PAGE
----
Today I thought I would talk about the future of medicine and it’s impact on all of us. To give you a little background, I have always been interested in the power of herbs as healing plants, and fascinated by how the body responds to different things and heals itself. I went through a short period after having children where there was so much pressure to do the “right” thing medically that I did all the well-child checkups, vaccinations, and prescribed medicines. I found out the hard way that the conventional approach may not be the best.
Our family doctor, a very medical person in every sense of the word, has always been appalled at homeopathic treatments and not vaccinating children. He gained respect for me when he found I would research medical issues and present good argument for my side when he struggled to figure out what was wrong with our youngest child (who had celiac sprue, which we didn’t yet know) and I was able to research tests and potential culprits and was proven right. He has seen first hand how my choices of treating the children have improved their health, although he has been somewhat baffled by the results, as in his mind they shouldn’t work better than the medical interventions he would have chosen. With all this said, I took one of the boys to see him with a major ear infection that I felt required antibiotics (I don’t have my medicinal herb garden yet) and told the doctor how I was treating myself for one. He paused, then told me that I may very well have something valuable in learning homeopathic treatments since with new legislation being passed there will be few, if any, doctors at the start of 2012, himself included.
Wow. That stopped me cold. No more doctors?! It would seem the federal government is going to make it almost impossible for doctors to actually treat patients, and the risk of fines and jail are going to make doctors shut down their practices. The really sad part of this is that there are times when we need the help of doctors, to determine what is wrong, and sometimes to treat the problem. I am not of the opinion that we can do everything from our backyard herb garden, and it’s bothersome that help will not be there when we need it. Never the less, there are things we can do to help us fend for ourselves and heal our bodies. In recent years, I have found very little need for the doctor, with very little illness I have been unable to treat from home, so I have hope.
One of the best things you can do is ensure you have a good, balanced diet to make your body healthy and strong. A garden of any sort is quite important, as are cooking with very basic ingredients and not eating refined, additive filled foods. The second most important thing you can do is study homeopathic treatments. Now, I would also suggest that you study homeopathics that you can find locally or grow yourself. The reason I say this is that shipping is going to become very regulated on medicinal herbs, and will also be quite costly. There are most likely local plants available for nearly every ailment of the human body if you know what to look for. Invest in good medicinal herb books, especially ones that show local wild plants and tell you how to use and prepare them. Books on wild edibles would also be good to have on hand, and in fact many healthful herbs and wild edibles over-lap.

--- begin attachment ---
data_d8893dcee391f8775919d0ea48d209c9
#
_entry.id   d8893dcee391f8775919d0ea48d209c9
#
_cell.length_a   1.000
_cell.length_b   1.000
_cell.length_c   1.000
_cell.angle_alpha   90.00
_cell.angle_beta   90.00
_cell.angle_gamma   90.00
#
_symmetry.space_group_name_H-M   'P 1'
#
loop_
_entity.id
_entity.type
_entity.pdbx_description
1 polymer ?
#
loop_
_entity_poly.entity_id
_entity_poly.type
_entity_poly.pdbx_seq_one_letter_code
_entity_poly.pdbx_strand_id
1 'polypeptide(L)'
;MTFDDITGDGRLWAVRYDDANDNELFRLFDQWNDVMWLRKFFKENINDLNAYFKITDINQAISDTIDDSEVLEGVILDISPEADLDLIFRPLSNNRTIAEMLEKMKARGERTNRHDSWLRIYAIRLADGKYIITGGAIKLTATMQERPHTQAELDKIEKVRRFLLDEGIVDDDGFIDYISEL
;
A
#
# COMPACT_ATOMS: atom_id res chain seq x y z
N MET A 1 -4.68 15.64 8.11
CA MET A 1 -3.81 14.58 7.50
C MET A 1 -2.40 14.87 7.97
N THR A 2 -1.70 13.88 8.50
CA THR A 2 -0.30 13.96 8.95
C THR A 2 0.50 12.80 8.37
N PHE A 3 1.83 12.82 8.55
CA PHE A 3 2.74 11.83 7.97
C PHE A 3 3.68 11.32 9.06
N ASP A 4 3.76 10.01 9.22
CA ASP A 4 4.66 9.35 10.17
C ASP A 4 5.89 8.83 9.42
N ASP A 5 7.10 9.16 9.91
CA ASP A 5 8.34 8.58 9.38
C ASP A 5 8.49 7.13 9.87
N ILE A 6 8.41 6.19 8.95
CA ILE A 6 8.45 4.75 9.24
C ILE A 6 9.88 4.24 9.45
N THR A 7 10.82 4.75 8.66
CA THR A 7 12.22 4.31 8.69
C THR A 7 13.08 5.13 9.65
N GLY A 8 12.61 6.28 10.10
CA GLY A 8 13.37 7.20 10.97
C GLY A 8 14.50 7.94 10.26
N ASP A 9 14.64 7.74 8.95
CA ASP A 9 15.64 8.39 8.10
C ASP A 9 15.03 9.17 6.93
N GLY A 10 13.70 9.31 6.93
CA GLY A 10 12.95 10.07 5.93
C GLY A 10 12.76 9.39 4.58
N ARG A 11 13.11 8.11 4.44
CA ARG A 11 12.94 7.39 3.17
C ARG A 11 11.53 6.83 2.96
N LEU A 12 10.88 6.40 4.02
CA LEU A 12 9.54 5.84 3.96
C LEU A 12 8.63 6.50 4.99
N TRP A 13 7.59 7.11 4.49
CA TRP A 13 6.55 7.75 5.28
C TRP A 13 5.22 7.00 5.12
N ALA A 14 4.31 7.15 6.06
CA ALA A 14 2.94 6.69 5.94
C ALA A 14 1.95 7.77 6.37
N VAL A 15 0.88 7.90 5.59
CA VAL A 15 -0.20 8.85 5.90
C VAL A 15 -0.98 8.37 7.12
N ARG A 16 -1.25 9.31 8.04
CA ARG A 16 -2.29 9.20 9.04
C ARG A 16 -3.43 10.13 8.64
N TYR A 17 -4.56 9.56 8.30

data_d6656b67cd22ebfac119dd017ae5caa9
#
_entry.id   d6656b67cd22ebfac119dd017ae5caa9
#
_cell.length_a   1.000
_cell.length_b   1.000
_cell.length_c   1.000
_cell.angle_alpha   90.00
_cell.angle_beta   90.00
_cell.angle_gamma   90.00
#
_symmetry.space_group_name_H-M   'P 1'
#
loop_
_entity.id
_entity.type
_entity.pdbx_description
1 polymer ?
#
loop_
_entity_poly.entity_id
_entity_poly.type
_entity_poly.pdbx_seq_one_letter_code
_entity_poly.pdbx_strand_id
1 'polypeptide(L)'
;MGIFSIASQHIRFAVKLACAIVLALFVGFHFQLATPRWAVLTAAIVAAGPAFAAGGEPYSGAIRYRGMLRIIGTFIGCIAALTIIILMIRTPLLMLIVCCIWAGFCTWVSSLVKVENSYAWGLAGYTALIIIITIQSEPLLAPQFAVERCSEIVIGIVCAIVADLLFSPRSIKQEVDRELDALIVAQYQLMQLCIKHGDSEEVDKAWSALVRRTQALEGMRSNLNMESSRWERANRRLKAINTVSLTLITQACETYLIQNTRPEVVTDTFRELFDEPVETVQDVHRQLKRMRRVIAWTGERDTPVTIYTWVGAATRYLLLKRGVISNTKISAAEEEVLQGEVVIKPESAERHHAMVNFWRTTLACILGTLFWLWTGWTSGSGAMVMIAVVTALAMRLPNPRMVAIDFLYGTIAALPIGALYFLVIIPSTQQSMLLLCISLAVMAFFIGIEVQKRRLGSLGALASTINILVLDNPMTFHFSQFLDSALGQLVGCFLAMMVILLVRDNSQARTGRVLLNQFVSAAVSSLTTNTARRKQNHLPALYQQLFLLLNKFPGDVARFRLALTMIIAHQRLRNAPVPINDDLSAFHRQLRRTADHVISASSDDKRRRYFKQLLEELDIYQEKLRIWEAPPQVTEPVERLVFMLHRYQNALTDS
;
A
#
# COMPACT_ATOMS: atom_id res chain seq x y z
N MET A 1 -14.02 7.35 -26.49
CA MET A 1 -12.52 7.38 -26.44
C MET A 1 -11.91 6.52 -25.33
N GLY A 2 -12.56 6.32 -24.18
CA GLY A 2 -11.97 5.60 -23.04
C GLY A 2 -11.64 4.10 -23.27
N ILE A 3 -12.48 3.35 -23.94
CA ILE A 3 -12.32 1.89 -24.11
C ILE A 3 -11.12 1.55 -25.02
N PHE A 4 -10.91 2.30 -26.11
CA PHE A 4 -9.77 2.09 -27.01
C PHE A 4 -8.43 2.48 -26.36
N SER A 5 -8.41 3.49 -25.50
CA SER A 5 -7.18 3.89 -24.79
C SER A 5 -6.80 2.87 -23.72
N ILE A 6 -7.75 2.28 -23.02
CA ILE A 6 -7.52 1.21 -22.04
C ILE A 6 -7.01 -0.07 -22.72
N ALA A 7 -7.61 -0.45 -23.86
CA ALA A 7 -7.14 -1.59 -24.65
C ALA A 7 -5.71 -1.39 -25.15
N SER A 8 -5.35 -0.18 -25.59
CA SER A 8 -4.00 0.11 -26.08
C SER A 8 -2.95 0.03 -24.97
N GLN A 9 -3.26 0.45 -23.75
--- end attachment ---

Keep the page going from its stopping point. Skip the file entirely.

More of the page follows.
I have allowed my education of medicinal plants and wild edibles lapse as I have gotten busier, but am planning to renew my research and practical application of them. As I do, I will share on here, and I would challenge you to go out as I do and find these plants for yourself if you they would be available in your area. Learn the plants, their uses, and preservation one by one so that you have the knowledge to help yourself and your family in the future.
For today, let me introduce you to the elderberry. It has amazing benefits as a food and medicinal plant. The flowers are through for the season, but berries are plentiful this time of year. The shrub-like trees grow on roadsides and in moist areas near ponds and lakes. Try finding some this week, and harvest the berries to make tonic to fight winter colds and flu. It’s a great antioxidant, and free if you know how to find it. You can buy the berries or syrups, but they will cost you a pretty penny. The berries can be dried or frozen for later use, made into jams, jellies, and juice, covered in vodka to make a health tonic, dried and used as tea or added to muffins, breads, and cereal. The flowers make a great drink in summer that works to boost your immune system, and made into a tea for drinking or to be used on your skin as a toning agent. If you have this shrub on your land, treat it as a dear friend, just don’t eat the leaves or unripe berries as they are poisonous. If you would like to see how I make elderberry tonic, you can see it here. Mountain Rose Herbs has a good video about making a syrup with a shorter shelf-life, fine if you dry or freeze berries for use in the winter. Here is a great video on making elderflower cordial.